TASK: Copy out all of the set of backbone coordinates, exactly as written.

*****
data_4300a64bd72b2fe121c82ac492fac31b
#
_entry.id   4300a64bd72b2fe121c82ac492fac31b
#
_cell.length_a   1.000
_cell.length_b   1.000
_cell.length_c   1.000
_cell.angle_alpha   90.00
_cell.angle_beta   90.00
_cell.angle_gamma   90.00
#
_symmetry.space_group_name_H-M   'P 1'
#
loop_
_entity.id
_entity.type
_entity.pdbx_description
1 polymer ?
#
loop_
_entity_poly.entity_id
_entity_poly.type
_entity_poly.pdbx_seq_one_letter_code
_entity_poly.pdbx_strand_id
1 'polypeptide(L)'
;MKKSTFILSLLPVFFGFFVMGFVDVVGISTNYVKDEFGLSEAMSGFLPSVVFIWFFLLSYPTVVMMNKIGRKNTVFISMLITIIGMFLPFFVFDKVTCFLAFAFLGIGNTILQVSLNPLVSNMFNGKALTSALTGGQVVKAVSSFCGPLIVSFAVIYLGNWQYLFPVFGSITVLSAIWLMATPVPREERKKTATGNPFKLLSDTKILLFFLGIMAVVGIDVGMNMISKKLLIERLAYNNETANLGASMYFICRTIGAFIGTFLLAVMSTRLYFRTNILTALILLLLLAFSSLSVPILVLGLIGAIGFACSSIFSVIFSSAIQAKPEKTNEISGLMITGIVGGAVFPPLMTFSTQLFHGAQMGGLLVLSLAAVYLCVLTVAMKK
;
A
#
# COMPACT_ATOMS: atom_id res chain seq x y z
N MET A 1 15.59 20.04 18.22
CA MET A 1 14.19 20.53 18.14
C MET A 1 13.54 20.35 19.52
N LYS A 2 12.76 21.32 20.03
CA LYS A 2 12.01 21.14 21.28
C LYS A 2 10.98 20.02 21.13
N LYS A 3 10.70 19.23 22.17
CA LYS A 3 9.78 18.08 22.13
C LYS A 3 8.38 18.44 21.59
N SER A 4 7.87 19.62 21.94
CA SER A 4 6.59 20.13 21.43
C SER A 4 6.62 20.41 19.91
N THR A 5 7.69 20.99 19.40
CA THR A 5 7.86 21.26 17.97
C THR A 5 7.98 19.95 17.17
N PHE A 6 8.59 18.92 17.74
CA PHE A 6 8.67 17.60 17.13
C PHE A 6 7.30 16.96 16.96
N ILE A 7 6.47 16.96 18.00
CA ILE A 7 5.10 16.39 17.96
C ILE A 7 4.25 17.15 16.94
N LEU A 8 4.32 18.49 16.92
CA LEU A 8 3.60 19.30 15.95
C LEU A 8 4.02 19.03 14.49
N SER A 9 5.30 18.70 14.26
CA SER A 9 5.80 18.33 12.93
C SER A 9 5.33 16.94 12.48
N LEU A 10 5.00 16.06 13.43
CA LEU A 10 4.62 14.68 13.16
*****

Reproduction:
data_4300a64bd72b2fe121c82ac492fac31b
#
_entry.id   4300a64bd72b2fe121c82ac492fac31b
#
_cell.length_a   1.000
_cell.length_b   1.000
_cell.length_c   1.000
_cell.angle_alpha   90.00
_cell.angle_beta   90.00
_cell.angle_gamma   90.00
#
_symmetry.space_group_name_H-M   'P 1'
#
loop_
_entity.id
_entity.type
_entity.pdbx_description
1 polymer ?
#
loop_
_entity_poly.entity_id
_entity_poly.type
_entity_poly.pdbx_seq_one_letter_code
_entity_poly.pdbx_strand_id
1 'polypeptide(L)'
;MKKSTFILSLLPVFFGFFVMGFVDVVGISTNYVKDEFGLSEAMSGFLPSVVFIWFFLLSYPTVVMMNKIGRKNTVFISMLITIIGMFLPFFVFDKVTCFLAFAFLGIGNTILQVSLNPLVSNMFNGKALTSALTGGQVVKAVSSFCGPLIVSFAVIYLGNWQYLFPVFGSITVLSAIWLMATPVPREERKKTATGNPFKLLSDTKILLFFLGIMAVVGIDVGMNMISKKLLIERLAYNNETANLGASMYFICRTIGAFIGTFLLAVMSTRLYFRTNILTALILLLLLAFSSLSVPILVLGLIGAIGFACSSIFSVIFSSAIQAKPEKTNEISGLMITGIVGGAVFPPLMTFSTQLFHGAQMGGLLVLSLAAVYLCVLTVAMKK
;
A
#
# COMPACT_ATOMS: atom_id res chain seq x y z
N MET A 1 15.59 20.04 18.22
CA MET A 1 14.19 20.53 18.14
C MET A 1 13.54 20.35 19.52
N LYS A 2 12.76 21.32 20.03
CA LYS A 2 12.01 21.14 21.28
C LYS A 2 10.98 20.02 21.13
N LYS A 3 10.70 19.23 22.17
CA LYS A 3 9.78 18.08 22.13
C LYS A 3 8.38 18.44 21.59
N SER A 4 7.87 19.62 21.94
CA SER A 4 6.59 20.13 21.43
C SER A 4 6.62 20.41 19.91
N THR A 5 7.69 20.99 19.40
CA THR A 5 7.86 21.26 17.97
C THR A 5 7.98 19.95 17.17
N PHE A 6 8.59 18.92 17.74
CA PHE A 6 8.67 17.60 17.13
C PHE A 6 7.30 16.96 16.96
N ILE A 7 6.47 16.96 18.00
CA ILE A 7 5.10 16.39 17.96
C ILE A 7 4.25 17.15 16.94
N LEU A 8 4.32 18.49 16.92
CA LEU A 8 3.60 19.30 15.95
C LEU A 8 4.02 19.03 14.49
N SER A 9 5.30 18.70 14.26
CA SER A 9 5.80 18.33 12.93
C SER A 9 5.33 16.94 12.48
N LEU A 10 5.00 16.06 13.43
CA LEU A 10 4.62 14.68 13.16